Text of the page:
Students at Broadneck Senior High School have adopted 60 county families for the holiday.
The 30 clubs at the school are collecting non-perishable items and cans, money, clothes and toys for the families during homeroom period each morning. The can drive that began Dec. 1 has collected 2,000 cans. The Distributive Education Clubs of America or DECA is spearheading the drive.
In order to purchase turkeys, hams and pumpkin pies, the clubs are selling sno-cones at home basketball games. They hope to raise $1,000 to $1,300 to purchase the turkeys and hams. They have $700 toward the effort.
Persons receiving the baskets will have them delivered to their home by a student two days before Christmas, said Nicki Cox, a student and DECA member.
Former Broadneck students who attend Anne Arundel Community College have decided to carry on the food drive tradition and have asked their class, "Introduction to Western Civilization," to participate.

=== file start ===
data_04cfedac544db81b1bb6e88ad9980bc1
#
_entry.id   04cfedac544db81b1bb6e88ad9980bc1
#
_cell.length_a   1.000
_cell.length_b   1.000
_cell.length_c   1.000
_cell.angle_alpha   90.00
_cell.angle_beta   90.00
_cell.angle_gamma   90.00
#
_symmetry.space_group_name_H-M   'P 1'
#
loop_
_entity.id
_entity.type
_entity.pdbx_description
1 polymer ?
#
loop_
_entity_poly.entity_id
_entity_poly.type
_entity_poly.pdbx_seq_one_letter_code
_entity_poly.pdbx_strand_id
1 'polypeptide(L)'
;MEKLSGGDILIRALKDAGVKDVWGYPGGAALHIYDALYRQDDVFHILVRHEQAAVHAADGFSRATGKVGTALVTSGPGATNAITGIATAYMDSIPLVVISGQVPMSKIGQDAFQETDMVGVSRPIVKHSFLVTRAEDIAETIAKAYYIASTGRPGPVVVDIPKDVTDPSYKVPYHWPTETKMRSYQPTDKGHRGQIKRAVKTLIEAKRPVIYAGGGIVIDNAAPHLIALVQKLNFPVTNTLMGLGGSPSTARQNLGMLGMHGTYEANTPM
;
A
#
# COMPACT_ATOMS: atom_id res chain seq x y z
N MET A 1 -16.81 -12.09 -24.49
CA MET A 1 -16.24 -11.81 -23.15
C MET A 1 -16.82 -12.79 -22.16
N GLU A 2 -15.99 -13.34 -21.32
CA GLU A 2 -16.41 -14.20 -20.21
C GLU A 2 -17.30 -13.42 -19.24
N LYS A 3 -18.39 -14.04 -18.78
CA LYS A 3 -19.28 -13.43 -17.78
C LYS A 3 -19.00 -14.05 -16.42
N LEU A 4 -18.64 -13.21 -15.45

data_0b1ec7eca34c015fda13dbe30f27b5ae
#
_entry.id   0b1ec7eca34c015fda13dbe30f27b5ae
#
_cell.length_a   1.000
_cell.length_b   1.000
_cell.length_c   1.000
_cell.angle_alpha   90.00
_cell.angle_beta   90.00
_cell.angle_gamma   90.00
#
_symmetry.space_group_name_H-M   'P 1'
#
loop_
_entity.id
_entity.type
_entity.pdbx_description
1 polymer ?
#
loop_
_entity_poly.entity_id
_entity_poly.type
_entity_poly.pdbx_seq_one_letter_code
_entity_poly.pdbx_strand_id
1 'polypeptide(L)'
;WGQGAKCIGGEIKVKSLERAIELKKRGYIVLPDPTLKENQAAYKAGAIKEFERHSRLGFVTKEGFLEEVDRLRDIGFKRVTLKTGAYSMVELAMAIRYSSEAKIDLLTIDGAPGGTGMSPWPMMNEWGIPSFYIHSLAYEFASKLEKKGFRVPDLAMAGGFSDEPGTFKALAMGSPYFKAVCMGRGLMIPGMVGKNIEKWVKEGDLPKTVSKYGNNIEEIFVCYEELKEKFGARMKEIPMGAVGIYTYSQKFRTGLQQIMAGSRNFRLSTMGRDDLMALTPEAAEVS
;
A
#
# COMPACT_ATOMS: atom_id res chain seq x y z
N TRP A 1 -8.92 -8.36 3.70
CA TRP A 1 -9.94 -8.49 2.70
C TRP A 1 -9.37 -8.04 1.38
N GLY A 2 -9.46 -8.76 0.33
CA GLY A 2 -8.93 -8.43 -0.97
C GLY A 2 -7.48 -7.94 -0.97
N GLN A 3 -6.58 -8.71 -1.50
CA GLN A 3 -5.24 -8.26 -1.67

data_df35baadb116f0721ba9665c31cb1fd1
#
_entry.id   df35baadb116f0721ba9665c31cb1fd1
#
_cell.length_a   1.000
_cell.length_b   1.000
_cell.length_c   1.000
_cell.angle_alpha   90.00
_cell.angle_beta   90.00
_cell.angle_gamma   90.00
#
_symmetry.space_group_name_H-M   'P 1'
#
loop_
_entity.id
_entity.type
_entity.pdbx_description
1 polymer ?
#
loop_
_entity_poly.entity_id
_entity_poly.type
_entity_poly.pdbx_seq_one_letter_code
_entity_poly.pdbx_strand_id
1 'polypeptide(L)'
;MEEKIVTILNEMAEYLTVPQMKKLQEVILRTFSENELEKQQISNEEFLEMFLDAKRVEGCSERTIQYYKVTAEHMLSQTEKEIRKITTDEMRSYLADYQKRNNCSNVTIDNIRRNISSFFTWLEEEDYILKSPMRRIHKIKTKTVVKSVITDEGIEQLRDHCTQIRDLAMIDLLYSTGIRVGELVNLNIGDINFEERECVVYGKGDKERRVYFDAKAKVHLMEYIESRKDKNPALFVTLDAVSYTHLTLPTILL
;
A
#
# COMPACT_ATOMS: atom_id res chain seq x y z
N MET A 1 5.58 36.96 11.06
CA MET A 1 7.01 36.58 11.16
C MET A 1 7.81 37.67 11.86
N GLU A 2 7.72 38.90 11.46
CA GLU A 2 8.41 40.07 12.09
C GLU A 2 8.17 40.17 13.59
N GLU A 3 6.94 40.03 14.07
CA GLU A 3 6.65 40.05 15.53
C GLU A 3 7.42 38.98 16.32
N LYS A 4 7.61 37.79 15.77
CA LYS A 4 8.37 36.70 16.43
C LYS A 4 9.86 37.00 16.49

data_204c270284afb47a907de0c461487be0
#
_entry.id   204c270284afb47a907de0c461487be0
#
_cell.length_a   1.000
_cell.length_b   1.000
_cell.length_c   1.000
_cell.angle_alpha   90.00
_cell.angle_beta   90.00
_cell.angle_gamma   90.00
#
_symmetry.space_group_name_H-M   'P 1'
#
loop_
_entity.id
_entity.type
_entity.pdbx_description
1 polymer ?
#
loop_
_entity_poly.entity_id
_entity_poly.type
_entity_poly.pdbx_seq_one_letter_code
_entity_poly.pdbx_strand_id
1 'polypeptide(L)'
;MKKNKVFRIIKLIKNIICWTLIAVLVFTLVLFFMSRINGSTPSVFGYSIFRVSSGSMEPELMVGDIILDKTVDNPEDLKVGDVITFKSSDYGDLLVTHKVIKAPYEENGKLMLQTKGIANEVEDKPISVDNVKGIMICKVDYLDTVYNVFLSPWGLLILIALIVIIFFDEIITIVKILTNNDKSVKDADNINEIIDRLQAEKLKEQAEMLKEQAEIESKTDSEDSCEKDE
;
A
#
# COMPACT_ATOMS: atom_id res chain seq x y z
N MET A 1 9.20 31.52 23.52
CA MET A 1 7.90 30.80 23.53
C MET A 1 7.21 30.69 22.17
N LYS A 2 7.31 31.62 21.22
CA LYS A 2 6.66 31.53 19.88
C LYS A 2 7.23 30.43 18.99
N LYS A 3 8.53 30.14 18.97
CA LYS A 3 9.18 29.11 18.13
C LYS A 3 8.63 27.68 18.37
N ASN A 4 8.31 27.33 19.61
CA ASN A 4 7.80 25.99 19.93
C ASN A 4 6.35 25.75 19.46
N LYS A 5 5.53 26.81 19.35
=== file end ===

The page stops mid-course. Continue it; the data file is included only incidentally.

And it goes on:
"The whole school is involved," said Glen Brainer, teacher-adviser for DECA. "Teachers are really pushing the kids to get active. The custodial staff and kitchen has helped by supplying boxes and food."
Last year the school adopted 45 families. Each family this year will receive 200 canned goods, a turkey or ham and a pie. Names have been supplied by the department of social services.
"It's important that the students learn to give back to the community," said Brainer. "We're hoping they carry it on and learn how important it is to help others. We teach them that business must give back to the community. It also has encouraged school spirit."
The homeroom which brings in the most cans will receive a party of cake, pizza, music and sodas at the end of the drive.